If you’re a product / biz founder, in house recruiter, or first time VP Marketing, chances are I’ve felt your pain over the last few months while trying to find the first marketer for Drafted. Here are some of the mistakes that I made and things I learned.
Mistake #1 — not defining the marketer I wanted
Just like a marketer who starts spending money on ads without defining an audience, I initially started pounding the pavement for marketers without really understanding the persona I was looking for. Because of this, I met a couple of really great people that I still feel bad about turning down, simply because I didn’t clearly define what I wanted. I went back and forth between “maybe I need someone who is a VP level to set strategy” or “maybe I just need someone junior who can roll up their sleeves and be more tactical”
Mistake #2 — over defining the marketer I wanted
After interviewing a few completely different types of marketers I got a much better understanding of the landscape. But now my definition included every possible thing, and I was looking for someone that didn’t exist.
“Someone who has growth marketing experience, can write some interesting blog posts, manage social media, experiment with paid advertising, think about brand, use our email marketing tools, own top of the funnel leadgen, shoot a scrappy product marketing video, and maybe let’s do a podcast too. They should be good at analyzing data and maybe even know SQL, and also be a great write that can write engaging content. Maybe a former journalist.
In addition, hopefully they can start out with their sleeves rolled up, and then grow to manage and lead a team of marketers at the company. So someone with the right attitude and leadership potential.”
Mistake #3 — looking in the wrong places
Marketing is a huge field. Different companies define the role of marketers in their company differently. This means that someone whose title is “Director of Marketing” at a consumer focused company might be doing something completely different than someone whose title is “Director of Marketing” at a PR agency. Another example is that retail marketing managers tend to have very different skills than enterprise product marketing managers.
Lesson #1 — do the job first
While I was searching, we couldn’t just sit around, we had to ABM (always be marketing). So I made a list of channels to try and some strategies to think about, and defined a few different personas that we wanted to attract. I read a bunch of marketing and sales books and blogs. I tried to become the marketer I wanted to hire.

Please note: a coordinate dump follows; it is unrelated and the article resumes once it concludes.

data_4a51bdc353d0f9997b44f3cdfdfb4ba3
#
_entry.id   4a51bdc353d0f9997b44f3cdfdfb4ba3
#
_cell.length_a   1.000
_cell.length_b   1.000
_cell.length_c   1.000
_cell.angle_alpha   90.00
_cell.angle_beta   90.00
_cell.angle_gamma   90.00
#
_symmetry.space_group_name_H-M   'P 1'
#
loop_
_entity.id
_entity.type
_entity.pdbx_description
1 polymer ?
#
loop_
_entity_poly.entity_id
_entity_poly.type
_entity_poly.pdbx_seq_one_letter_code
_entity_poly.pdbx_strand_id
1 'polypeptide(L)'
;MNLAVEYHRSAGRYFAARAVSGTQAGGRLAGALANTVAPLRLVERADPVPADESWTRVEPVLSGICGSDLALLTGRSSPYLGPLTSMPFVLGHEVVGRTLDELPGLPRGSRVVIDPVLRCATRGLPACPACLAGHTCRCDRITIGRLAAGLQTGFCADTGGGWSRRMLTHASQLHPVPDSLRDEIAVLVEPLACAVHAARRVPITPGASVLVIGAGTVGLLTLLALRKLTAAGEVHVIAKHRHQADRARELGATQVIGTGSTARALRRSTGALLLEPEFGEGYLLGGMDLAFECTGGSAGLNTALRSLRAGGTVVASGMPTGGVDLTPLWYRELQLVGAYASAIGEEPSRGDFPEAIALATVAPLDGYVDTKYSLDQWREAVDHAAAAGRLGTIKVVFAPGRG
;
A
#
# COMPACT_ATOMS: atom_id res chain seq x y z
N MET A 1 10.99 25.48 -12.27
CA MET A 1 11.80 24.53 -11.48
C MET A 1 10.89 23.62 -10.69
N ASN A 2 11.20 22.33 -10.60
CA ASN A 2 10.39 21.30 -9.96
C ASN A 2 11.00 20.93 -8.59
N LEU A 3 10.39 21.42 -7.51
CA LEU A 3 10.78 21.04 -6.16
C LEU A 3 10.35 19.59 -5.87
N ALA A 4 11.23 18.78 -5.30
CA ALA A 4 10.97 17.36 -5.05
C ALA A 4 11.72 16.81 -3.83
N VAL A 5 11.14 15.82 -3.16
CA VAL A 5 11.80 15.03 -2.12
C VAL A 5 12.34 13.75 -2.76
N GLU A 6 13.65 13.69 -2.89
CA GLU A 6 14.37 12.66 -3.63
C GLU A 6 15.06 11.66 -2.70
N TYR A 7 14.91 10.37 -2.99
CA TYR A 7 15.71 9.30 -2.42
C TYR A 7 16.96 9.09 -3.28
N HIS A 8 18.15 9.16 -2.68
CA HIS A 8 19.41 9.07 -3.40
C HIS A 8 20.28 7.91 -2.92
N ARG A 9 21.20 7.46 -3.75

Even though this wasn’t the most efficient use of my time as a founder,
- I actually became better at marketing
- I had fun
- I became better at interviewing marketers because I had more empathy
Lesson #2 — surround yourself with great marketers
Both literally and virtually. I tried to meet with every awesome marketer in Boston even if they were unattainable / happy where they were, and asked them what I should learn, what books I should read, and how they would market Drafted if they were in my shoes. I even signed one of them to be an advisor for Drafted (announcement coming soon). This also helped me develop the persona — I now had a better idea of what good marketers smelled like, what they dressed like, and what kind of coffee they liked.
Online, I followed all the good marketers and studied the content they created, the way they tweeted, who they followed, what they thought was important, and how they won at life.
Lesson #3 —great questions to ask marketing candidates
Here are some of the best questions to figure out if you’re speaking with your first ever marketing hire. If you have been doing the job for a little bit, they should be at least as good as you at all of these things.
- Why did you decide to be a marketer? What is your marketing philosophy?
(there’s no right answer, but you’ll be able to tell if they really care about their craft. Just like great coders love coding, great marketers love marketing.)
- What has been your biggest marketing win? Can you quantify it in terms of business impact?
(a great answer here would be substantiated with metrics based goals e.g “our goal was to increase email subscription by 10% and I got a month over month increase of 20% for 6 months by experimenting with short-form-blog content as a channel, and also sending less frequent email to reduce churn.)
- Can you define some marketing goals for your future job and an execution strategy to hit those goals?
(they should ask you clarifying questions and hopefully do a good job at creating goals that align with your business)
- Create a piece of content related to my company. Define a persona for targeting the content to, and create a headline, email subject line, Tweet, Facebook post, etc. for maximum impact.
(this shouldn’t take more than an hour or two, and would be homework after a first conversation)
- What is your tool belt and what are the cool new marketing tools you are excited about?
(if you end up telling them about a new tool during this question, that’s not a good sign)
Source: Vinayak Ranade – CEO & Bartender at Drafted